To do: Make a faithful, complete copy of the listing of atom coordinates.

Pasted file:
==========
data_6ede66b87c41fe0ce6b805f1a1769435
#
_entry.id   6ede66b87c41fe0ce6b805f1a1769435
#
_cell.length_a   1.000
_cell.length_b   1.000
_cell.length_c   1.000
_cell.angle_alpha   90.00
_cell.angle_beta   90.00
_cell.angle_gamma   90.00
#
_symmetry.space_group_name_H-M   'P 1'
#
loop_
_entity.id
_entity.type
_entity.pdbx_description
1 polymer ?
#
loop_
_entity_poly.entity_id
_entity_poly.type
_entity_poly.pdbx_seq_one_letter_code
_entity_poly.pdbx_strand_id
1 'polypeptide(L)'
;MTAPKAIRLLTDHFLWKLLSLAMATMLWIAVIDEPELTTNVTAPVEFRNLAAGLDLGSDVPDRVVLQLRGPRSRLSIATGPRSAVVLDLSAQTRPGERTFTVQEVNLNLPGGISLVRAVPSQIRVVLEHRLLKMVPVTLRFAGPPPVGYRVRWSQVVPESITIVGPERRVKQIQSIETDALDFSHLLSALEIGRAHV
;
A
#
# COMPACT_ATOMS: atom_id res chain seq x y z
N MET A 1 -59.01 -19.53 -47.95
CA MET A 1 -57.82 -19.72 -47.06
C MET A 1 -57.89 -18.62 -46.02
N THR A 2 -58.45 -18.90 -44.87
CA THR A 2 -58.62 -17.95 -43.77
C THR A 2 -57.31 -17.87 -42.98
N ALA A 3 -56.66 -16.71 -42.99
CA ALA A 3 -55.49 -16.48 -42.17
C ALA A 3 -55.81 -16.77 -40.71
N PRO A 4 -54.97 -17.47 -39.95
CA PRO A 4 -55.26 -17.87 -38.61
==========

data_6ede66b87c41fe0ce6b805f1a1769435
#
_entry.id   6ede66b87c41fe0ce6b805f1a1769435
#
_cell.length_a   1.000
_cell.length_b   1.000
_cell.length_c   1.000
_cell.angle_alpha   90.00
_cell.angle_beta   90.00
_cell.angle_gamma   90.00
#
_symmetry.space_group_name_H-M   'P 1'
#
loop_
_entity.id
_entity.type
_entity.pdbx_description
1 polymer ?
#
loop_
_entity_poly.entity_id
_entity_poly.type
_entity_poly.pdbx_seq_one_letter_code
_entity_poly.pdbx_strand_id
1 'polypeptide(L)'
;MTAPKAIRLLTDHFLWKLLSLAMATMLWIAVIDEPELTTNVTAPVEFRNLAAGLDLGSDVPDRVVLQLRGPRSRLSIATGPRSAVVLDLSAQTRPGERTFTVQEVNLNLPGGISLVRAVPSQIRVVLEHRLLKMVPVTLRFAGPPPVGYRVRWSQVVPESITIVGPERRVKQIQSIETDALDFSHLLSALEIGRAHV
;
A
#
# COMPACT_ATOMS: atom_id res chain seq x y z
N MET A 1 -59.01 -19.53 -47.95
CA MET A 1 -57.82 -19.72 -47.06
C MET A 1 -57.89 -18.62 -46.02
N THR A 2 -58.45 -18.90 -44.87
CA THR A 2 -58.62 -17.95 -43.77
C THR A 2 -57.31 -17.87 -42.98
N ALA A 3 -56.66 -16.71 -42.99
CA ALA A 3 -55.49 -16.48 -42.17
C ALA A 3 -55.81 -16.77 -40.71
N PRO A 4 -54.97 -17.47 -39.95
CA PRO A 4 -55.26 -17.87 -38.61